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day 32: crowdfunding

Personally, I love crowdfunding sites. I think the concept is clever and enables people to get funding for smaller scale projects that they're working on. However, one thing that's bugged me about these sites is that there's no easy way to get an overview of a project. If I click on a project card on the homepage, I'm directed to their page which includes pages of information, rewards, etc. Instead, I wanted to think of a popup or modal that would appear if you clicked on a project card on the homepage. 

Here, I wanted to highlight the ability to back the project first as well as the product name and image. For people who want to back the project immediately because they heard about it somewhere else, they can just click the back it option which is in Indiegogo's typical pink to make it stand out more.

The user can then read a little bit more in depth about the project than what's available on a homepage card and if they do want to go to the full site, they can click learn more to do so. 

 


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day 33: customization

Tesla has always been one of my favorite companies, so I decided I wanted to come up with a simple way to customize the color of a Tesla Model 3 before you reserve it. This option currently isn't offered readily on the site so I created a sample Model 3 landing page to see a quick overview of the features and allow a user to choose a color and reserve the car. 

Offering easy buttons to scroll through all the different colors allows a user to quickly and easily see what's offered from a Model 3. Furthermore, all of the basic information including starting price, production timeline, and the reserve now call to action are present. 

A more neutral grey was used instead of the alternating white and grey that's on the current site in order to make the page feel more consistent while allowing the contrasting colors to stand out a little bit more. Only a few options are offered on the entire page which all link to more information about the Model 3. This encourages purchase behavior rather than more general exploratory behavior because all of the information a person is given is about the Model 3.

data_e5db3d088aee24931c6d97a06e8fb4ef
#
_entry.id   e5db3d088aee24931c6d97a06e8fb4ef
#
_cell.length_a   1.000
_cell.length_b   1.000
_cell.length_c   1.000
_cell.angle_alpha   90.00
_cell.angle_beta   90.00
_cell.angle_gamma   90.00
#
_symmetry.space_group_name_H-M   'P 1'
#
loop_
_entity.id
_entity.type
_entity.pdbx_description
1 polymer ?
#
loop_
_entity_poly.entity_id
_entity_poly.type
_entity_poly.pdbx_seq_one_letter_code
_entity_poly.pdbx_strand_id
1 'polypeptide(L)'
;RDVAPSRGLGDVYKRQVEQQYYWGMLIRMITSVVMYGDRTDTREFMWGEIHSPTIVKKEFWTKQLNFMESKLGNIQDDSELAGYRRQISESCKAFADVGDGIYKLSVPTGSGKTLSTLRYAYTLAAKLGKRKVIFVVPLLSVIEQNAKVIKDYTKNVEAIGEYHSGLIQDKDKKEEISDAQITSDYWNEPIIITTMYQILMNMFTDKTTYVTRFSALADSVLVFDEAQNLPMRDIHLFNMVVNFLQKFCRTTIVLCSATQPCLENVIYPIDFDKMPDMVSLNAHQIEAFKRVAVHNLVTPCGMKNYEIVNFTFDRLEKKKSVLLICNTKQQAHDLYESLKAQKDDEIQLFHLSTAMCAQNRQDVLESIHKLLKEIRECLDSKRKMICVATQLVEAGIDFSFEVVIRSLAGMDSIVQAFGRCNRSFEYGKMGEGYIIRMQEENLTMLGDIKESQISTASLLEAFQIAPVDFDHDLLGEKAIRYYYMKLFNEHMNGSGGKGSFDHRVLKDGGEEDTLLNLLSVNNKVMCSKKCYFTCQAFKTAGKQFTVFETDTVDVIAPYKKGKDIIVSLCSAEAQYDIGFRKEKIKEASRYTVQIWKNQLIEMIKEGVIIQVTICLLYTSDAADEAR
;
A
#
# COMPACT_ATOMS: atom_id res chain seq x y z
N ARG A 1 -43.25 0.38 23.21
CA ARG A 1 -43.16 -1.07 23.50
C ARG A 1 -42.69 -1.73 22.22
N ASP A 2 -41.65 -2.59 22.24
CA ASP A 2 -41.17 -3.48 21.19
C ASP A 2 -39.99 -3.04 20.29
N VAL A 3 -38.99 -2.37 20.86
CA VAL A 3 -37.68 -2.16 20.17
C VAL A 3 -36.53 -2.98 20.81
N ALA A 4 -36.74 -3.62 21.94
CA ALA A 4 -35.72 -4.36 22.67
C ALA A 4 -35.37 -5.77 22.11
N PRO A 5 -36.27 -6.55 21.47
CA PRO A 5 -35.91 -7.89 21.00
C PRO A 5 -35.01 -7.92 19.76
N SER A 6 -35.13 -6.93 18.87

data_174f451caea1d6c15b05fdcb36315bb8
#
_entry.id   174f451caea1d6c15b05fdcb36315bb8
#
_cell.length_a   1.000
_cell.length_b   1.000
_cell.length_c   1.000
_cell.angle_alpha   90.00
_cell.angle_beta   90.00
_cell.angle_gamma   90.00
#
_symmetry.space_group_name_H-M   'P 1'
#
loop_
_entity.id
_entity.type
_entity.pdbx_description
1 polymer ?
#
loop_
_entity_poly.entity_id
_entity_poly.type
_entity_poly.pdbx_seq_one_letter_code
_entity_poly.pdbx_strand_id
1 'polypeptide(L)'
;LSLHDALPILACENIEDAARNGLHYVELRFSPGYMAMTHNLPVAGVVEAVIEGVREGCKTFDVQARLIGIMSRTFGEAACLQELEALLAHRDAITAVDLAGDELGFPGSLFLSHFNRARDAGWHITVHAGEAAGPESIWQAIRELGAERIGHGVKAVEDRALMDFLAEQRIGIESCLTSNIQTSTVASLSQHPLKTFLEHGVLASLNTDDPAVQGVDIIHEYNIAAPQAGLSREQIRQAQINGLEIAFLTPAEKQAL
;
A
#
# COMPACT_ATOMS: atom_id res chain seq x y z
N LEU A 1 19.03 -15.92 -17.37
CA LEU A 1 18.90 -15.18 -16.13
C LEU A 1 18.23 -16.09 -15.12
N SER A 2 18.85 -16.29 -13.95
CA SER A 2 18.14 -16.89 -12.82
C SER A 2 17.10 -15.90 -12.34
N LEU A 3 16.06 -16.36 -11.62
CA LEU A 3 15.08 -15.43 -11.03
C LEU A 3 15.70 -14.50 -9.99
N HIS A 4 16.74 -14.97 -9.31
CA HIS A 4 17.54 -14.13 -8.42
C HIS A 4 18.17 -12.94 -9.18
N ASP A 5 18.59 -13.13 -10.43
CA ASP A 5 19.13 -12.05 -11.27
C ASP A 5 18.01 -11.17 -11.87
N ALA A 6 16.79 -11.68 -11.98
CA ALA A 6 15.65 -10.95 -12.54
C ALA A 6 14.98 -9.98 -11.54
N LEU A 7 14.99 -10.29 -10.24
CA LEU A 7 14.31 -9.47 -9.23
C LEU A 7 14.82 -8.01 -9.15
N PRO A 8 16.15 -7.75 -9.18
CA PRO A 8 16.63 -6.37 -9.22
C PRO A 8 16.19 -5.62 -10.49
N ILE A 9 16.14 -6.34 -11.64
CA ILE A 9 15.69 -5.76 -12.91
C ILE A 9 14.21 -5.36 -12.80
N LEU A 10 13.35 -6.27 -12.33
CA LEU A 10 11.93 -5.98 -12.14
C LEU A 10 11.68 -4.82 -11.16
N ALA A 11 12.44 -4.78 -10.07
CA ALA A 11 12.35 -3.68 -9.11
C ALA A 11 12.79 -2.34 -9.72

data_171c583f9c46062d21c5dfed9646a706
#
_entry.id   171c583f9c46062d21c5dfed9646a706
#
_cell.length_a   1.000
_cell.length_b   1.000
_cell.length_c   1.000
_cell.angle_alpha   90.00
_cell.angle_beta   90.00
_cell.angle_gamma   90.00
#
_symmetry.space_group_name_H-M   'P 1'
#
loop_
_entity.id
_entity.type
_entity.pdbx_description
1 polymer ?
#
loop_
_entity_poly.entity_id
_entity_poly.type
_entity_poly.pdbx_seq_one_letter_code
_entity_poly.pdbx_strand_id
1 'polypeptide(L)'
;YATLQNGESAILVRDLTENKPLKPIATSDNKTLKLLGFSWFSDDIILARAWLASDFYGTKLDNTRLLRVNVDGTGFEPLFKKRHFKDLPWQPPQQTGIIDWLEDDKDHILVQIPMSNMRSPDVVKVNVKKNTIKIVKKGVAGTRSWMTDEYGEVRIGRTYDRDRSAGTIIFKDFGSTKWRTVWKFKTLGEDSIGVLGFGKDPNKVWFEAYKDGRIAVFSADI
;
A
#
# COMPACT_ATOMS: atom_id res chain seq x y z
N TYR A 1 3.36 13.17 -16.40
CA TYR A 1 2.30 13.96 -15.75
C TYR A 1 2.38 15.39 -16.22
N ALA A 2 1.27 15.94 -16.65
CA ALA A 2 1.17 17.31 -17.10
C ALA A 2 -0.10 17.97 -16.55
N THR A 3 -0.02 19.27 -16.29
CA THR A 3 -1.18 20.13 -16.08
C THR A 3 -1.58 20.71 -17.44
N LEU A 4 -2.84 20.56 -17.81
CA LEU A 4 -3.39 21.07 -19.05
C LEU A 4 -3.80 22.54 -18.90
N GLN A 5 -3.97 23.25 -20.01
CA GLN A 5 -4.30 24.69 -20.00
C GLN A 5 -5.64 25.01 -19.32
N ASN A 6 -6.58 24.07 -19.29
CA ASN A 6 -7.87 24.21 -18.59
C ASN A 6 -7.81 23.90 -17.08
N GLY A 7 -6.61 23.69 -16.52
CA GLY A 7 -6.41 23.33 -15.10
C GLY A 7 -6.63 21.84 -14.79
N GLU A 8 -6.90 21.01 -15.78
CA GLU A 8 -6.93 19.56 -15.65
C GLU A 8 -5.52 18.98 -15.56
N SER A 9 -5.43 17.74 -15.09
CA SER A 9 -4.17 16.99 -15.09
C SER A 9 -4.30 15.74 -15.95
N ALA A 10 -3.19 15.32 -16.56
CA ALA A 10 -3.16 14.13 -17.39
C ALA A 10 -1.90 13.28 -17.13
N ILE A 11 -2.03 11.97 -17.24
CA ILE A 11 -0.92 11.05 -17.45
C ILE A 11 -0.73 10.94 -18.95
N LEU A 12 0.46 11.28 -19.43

The font choice keeps some of the thinness that Tesla generally uses such as in the price, navigation area, and parts of the features, while a bolder font makes certain aspects pop out so users who are taking a quick glance can have a good overview of the car. 


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day 35: blog post

There are a lot of websites nowadays that offer blog hosting and they've gotten more complex over time. I wanted to design a concept similar to Medium where it's the simplest possible blog design so the user can focus entirely on the reading. 

Here, a bold, sans serif font is used for the titles throughout the page to stand out, while the overall text and the body is in a serif font which makes the blog content seem a bit more academic, like a book, and easier to read. The user can also choose a photo which will blend into the white background to the text. 

Additionally, the text is an off-black color so it's not as harsh on the eyes. On mobile, only the titles are visible, so a subtle read more indicator and arrow icon allow the user to treat the blog post more like a book and page through the content. 


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day 38: calendar

For this design, I wanted to create a redesign of the Asana calendar view. While I love looking at my month as a whole, I wanted to see if there was a way to get a quick overview of all the work I had to do this week. 

I opted for a basic 5-day calendar view which has several main features. Editing events is extremely easy, as there's an intuitive call to action on each event itself. Events are color-coded based on whatever the user sets as the colors. 

One other feature is that when the weekly calendar view is open, the sidebar populates with some upcoming deadlines, some info about those deadlines, and the color that it's coded with. These can easily marked as completed and acts as a quick checklist to complement the calendar.


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day 43: menu

For this last design, I redesigned a menu both as a physical paper and as a mobile menu on something like Yelp. While this is a simplified menu, I wanted a way to not only display the menu items, descriptions, and prices, but also show some imagery to make the menu pop with a little bit more color. 

On the physical menu, all of the standard items that you would find on a typical menu are there, just with a little bit more white space between each entry. The name of the dish is bolded while the description is in a lighter grey and a thinner font. Finally, there's also a sidebar with images to give it a more clean way of viewing some of the food options. 

On the mobile menu, a few of the options are initially shown and a user can tap on any option to view more info (including images, reviews, price, etc.) and the bottom option is faded out to indicate that the user can scroll to view more options. The tabs at the top of the page also allow a user to switch between lunch, dinner, and dessert menus.